|Magnoliaceae Magnolia Virginiana:
A.K.A.: Sweet bay, swamp-bay, laurel, swamp, sweet magnolia, and swamp-laurel.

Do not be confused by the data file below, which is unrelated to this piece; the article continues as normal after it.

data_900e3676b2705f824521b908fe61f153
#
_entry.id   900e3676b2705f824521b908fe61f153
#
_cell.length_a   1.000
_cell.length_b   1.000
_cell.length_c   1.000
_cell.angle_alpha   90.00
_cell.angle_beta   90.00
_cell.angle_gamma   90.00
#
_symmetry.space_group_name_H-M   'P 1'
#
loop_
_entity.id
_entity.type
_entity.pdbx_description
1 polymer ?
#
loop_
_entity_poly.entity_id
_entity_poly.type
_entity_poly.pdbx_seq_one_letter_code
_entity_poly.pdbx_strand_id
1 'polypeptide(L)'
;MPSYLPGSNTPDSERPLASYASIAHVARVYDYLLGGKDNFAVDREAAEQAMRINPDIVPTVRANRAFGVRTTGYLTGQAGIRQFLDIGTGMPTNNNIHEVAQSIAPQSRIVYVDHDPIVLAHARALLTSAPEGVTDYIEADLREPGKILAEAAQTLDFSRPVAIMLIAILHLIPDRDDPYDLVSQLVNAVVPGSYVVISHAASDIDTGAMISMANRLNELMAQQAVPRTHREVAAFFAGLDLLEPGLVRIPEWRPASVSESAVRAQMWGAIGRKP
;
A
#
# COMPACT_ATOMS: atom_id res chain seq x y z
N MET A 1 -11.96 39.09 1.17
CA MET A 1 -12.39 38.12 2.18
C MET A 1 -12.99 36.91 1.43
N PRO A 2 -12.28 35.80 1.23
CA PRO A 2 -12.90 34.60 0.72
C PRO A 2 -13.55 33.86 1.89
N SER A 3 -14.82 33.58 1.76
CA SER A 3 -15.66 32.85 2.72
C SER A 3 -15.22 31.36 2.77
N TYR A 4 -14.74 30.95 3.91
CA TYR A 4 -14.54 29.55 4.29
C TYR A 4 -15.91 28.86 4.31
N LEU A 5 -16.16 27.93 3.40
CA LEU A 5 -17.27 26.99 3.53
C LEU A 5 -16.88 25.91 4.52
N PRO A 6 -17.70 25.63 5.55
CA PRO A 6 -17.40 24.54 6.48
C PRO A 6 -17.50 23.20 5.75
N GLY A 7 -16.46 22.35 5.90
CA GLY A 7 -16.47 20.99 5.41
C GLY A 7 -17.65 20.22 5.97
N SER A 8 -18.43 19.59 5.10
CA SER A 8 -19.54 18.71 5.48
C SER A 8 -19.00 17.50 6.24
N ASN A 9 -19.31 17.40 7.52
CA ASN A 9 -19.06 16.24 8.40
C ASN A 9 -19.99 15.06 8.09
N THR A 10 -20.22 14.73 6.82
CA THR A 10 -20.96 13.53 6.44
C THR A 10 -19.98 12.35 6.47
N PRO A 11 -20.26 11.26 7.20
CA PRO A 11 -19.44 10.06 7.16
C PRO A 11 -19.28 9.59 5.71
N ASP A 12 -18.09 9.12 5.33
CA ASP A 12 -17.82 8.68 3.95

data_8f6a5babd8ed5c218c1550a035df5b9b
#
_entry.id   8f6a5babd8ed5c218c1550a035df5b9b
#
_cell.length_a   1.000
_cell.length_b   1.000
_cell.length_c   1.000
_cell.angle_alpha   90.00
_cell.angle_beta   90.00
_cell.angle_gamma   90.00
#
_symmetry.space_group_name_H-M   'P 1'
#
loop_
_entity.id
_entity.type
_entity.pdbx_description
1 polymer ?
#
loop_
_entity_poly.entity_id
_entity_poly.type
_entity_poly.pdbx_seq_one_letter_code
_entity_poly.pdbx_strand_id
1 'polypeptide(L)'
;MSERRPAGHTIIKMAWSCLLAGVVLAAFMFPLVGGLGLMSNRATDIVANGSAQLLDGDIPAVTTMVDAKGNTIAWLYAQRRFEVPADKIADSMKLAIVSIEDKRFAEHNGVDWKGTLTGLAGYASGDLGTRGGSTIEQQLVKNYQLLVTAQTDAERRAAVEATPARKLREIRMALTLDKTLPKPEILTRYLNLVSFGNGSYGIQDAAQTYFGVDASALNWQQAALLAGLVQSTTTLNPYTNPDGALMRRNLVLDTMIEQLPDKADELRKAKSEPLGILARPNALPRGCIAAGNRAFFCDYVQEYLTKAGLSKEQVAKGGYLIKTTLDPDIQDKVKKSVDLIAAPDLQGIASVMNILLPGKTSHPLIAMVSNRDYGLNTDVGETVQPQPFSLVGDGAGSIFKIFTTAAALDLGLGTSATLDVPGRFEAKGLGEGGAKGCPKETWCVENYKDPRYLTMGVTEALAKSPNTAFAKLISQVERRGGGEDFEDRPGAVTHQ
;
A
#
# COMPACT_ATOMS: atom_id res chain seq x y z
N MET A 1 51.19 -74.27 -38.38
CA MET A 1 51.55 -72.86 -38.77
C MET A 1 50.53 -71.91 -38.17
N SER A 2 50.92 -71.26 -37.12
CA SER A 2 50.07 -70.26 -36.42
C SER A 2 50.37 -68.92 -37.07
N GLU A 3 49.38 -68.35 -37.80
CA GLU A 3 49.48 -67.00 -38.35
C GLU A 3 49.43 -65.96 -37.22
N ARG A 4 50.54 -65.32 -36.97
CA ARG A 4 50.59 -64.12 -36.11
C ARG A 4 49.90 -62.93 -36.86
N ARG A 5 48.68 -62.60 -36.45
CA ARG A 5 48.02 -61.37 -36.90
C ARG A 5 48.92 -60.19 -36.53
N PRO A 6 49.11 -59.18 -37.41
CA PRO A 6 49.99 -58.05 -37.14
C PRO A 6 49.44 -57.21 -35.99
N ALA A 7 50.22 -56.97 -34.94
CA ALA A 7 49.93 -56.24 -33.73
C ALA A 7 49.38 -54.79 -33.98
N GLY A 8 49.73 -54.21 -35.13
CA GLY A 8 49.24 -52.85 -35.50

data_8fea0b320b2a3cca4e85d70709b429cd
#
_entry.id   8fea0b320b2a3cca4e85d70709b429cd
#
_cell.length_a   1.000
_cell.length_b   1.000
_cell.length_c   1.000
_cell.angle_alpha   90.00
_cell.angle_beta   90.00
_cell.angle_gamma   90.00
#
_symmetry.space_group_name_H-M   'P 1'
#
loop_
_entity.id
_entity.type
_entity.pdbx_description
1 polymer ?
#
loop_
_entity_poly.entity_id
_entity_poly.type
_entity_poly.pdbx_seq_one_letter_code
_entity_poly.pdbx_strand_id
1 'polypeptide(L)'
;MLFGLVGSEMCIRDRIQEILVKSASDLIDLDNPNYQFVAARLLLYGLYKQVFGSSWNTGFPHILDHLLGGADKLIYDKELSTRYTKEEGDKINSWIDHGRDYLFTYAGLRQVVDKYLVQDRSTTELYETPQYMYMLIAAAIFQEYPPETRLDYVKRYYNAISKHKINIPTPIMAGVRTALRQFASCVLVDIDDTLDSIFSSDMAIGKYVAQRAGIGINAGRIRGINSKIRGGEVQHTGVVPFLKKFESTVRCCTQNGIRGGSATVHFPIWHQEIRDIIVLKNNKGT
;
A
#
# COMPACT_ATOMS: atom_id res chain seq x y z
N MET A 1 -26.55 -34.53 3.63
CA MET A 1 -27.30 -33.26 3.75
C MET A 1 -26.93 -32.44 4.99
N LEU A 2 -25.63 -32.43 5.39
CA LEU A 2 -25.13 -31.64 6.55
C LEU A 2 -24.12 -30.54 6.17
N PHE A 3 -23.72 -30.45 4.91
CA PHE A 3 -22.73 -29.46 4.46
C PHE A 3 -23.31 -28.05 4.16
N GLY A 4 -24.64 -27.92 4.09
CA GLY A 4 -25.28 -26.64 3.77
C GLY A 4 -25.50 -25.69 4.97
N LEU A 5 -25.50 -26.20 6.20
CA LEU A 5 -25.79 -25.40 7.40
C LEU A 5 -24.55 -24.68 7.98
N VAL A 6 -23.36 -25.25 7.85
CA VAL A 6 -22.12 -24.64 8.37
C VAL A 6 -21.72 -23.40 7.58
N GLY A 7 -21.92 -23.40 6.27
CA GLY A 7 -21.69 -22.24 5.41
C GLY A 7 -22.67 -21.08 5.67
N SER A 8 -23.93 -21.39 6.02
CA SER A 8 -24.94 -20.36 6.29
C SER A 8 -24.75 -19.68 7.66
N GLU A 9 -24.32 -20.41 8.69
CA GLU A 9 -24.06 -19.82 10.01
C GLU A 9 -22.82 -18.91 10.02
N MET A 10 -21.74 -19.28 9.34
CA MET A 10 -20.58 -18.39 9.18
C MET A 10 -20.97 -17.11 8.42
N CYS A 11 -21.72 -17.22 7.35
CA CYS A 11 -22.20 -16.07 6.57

Native to the Atlantic and Gulf Coastal plains from Long Island south through New Jersey and southeastern Pennsylvania to southern Florida; west to eastern Texas, and north into southern Arkansas and southwest Tennessee; also appears in isolated portions of eastern Massachusetts, where it may reflect only older ornamental plantings. Mostly abundant in the States of Alabama, Georgia, Florida, and South Carolina. Found on moist to wet sites in the southeastern U.S. Intermediate shade tolerance. The leaves are simple, alternate, evergreen, elliptical, approximately 6 inches long, and silvery white on the underside. Readily distinguished from others in genus by the white pubescence of its lower leaf surfaces. Young twigs are green and hairy with a velvety hairy terminal bud. Bark is mottled gray-brown to almost white and smooth, becoming scaly on older stems. Flowers are white and fragrant. Fruit is a cone-like cluster of red follicles. The soft aromatic straight-grained wood is easily worked and finishes well, so it is used for veneer, boxes, and containers. Its flowers and foliage make it an attractive landscape tree. Sweet bay is also a favorite food of deer and cattle. Deer browse the leaves and twigs all year. Cattle utilize sweet bay especially in the winter, when it can account for as much as 25 percent of their winter diet. Analysis of browse samples from Georgia and east Texas indicate that sweet bay contains 10 percent crude protein. The seeds are a favorite food of gray squirrels and are eaten to a lesser extent by white-footed mice, wild turkey, quail, and songbirds. Sweet bay is at times confused with loblolly-bay (Gordonia lasianthus) and red bay (Perseaborbonia), since "bay" is the term commonly used in referring to any of these three species. Information provided by Justin Makii 2002